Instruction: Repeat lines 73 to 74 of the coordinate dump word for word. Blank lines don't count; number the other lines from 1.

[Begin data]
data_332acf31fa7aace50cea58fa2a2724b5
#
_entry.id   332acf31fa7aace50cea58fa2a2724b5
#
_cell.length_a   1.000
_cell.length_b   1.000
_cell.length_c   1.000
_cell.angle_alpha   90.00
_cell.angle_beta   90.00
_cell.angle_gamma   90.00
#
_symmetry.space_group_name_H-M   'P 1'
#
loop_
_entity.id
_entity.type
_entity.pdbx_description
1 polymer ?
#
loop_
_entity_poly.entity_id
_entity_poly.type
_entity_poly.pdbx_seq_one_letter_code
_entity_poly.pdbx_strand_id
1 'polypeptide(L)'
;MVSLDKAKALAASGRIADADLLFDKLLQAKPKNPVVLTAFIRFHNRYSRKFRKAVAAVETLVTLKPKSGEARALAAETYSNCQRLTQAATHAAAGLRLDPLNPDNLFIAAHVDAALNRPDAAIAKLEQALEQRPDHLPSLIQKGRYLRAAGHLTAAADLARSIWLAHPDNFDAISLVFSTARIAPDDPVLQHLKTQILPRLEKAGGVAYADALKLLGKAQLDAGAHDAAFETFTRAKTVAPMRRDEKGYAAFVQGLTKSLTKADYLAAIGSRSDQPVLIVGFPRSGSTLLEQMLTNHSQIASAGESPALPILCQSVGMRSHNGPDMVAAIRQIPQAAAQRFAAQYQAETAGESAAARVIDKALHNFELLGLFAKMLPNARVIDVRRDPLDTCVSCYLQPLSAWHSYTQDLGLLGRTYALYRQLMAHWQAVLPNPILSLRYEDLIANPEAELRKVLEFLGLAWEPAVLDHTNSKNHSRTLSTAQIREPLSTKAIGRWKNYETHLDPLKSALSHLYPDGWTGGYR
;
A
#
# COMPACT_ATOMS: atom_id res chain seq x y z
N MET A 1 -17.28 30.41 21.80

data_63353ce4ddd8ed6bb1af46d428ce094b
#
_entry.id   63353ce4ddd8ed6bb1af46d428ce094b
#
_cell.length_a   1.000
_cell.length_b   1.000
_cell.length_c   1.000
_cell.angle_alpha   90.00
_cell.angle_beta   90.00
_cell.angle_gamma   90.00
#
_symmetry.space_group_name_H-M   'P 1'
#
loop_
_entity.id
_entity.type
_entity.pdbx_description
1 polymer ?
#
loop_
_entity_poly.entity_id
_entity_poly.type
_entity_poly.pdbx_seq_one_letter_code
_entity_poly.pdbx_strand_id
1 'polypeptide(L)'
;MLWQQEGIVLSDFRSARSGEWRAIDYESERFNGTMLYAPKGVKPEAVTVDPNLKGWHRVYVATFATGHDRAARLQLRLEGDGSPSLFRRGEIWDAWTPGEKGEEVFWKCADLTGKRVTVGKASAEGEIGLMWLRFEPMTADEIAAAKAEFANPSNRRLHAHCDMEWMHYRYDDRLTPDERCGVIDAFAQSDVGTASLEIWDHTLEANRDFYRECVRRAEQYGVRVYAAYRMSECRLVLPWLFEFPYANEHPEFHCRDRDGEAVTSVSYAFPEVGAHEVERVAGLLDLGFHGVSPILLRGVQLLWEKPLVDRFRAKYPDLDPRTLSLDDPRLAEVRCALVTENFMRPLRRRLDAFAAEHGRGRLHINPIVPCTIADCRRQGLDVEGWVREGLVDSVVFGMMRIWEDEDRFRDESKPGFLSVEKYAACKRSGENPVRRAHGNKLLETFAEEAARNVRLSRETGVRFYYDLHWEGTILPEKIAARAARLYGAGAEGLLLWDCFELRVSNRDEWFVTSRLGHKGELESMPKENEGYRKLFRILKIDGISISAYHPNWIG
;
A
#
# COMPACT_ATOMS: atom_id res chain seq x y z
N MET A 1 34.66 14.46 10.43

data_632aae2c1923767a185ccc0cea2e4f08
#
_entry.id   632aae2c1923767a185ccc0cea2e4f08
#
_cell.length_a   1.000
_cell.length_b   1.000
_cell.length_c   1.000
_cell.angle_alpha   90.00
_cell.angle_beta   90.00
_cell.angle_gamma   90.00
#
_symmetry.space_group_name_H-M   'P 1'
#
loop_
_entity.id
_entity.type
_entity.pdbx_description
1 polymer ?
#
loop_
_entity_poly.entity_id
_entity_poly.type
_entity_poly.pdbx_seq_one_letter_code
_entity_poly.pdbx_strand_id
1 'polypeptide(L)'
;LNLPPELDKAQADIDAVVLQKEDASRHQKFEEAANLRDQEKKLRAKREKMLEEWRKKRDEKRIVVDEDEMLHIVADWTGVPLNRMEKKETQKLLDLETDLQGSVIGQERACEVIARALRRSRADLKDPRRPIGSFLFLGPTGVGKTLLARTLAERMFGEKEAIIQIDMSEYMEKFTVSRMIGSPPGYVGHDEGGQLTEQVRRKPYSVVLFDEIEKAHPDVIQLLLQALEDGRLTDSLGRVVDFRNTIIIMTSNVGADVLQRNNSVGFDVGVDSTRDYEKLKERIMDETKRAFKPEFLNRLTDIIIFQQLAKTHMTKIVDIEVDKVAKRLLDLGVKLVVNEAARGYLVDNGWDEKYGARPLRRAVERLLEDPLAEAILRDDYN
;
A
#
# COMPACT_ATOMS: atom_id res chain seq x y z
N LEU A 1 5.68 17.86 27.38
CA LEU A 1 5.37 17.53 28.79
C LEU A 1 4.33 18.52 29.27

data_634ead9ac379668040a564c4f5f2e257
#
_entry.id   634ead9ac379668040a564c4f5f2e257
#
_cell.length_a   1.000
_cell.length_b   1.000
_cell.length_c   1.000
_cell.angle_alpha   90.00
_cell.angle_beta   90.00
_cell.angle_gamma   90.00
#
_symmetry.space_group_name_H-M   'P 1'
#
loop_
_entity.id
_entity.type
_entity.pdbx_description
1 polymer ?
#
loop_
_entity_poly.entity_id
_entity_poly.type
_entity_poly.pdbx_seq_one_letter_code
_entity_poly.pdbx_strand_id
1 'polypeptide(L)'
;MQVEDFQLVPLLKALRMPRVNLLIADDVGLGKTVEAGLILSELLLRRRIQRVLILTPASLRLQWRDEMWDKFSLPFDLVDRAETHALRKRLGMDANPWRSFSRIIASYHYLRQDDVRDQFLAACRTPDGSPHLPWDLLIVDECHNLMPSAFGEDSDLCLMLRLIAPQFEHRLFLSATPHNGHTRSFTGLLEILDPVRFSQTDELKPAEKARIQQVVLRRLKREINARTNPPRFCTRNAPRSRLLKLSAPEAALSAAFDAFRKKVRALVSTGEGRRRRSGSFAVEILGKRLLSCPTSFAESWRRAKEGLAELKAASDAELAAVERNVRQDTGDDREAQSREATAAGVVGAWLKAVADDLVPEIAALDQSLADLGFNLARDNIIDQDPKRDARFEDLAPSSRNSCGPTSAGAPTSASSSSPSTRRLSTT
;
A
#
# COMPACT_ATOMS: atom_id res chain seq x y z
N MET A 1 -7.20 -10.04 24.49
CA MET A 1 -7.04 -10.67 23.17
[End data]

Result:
#
_symmetry.space_group_name_H-M   'P 1'